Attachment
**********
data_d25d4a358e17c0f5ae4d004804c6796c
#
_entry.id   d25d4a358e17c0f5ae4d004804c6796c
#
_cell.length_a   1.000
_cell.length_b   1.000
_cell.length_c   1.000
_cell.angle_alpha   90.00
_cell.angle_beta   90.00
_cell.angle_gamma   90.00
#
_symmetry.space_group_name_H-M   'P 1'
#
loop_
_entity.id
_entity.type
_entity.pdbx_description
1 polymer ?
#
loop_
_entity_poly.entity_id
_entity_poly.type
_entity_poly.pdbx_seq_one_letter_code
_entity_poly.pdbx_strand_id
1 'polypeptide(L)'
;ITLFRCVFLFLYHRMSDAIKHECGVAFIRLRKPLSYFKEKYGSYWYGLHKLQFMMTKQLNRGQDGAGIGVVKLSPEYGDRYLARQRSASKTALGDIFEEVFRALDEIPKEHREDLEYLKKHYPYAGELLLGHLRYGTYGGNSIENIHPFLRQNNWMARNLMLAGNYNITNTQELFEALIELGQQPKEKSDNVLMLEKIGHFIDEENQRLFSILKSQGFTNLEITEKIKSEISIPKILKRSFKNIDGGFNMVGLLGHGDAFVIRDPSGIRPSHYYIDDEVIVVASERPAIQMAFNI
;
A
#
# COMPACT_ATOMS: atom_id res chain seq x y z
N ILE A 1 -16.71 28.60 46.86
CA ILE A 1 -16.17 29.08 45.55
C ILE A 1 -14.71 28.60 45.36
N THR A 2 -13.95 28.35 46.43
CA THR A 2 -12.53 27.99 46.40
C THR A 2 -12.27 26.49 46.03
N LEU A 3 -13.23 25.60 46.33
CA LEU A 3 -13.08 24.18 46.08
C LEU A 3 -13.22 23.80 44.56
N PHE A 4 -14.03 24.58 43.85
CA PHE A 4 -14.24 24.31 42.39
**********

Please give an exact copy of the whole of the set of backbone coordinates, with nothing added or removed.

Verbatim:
data_d25d4a358e17c0f5ae4d004804c6796c
#
_entry.id   d25d4a358e17c0f5ae4d004804c6796c
#
_cell.length_a   1.000
_cell.length_b   1.000
_cell.length_c   1.000
_cell.angle_alpha   90.00
_cell.angle_beta   90.00
_cell.angle_gamma   90.00
#
_symmetry.space_group_name_H-M   'P 1'
#
loop_
_entity.id
_entity.type
_entity.pdbx_description
1 polymer ?
#
loop_
_entity_poly.entity_id
_entity_poly.type
_entity_poly.pdbx_seq_one_letter_code
_entity_poly.pdbx_strand_id
1 'polypeptide(L)'
;ITLFRCVFLFLYHRMSDAIKHECGVAFIRLRKPLSYFKEKYGSYWYGLHKLQFMMTKQLNRGQDGAGIGVVKLSPEYGDRYLARQRSASKTALGDIFEEVFRALDEIPKEHREDLEYLKKHYPYAGELLLGHLRYGTYGGNSIENIHPFLRQNNWMARNLMLAGNYNITNTQELFEALIELGQQPKEKSDNVLMLEKIGHFIDEENQRLFSILKSQGFTNLEITEKIKSEISIPKILKRSFKNIDGGFNMVGLLGHGDAFVIRDPSGIRPSHYYIDDEVIVVASERPAIQMAFNI
;
A
#
# COMPACT_ATOMS: atom_id res chain seq x y z
N ILE A 1 -16.71 28.60 46.86
CA ILE A 1 -16.17 29.08 45.55
C ILE A 1 -14.71 28.60 45.36
N THR A 2 -13.95 28.35 46.43
CA THR A 2 -12.53 27.99 46.40
C THR A 2 -12.27 26.49 46.03
N LEU A 3 -13.23 25.60 46.33
CA LEU A 3 -13.08 24.18 46.08
C LEU A 3 -13.22 23.80 44.56
N PHE A 4 -14.03 24.58 43.85
CA PHE A 4 -14.24 24.31 42.39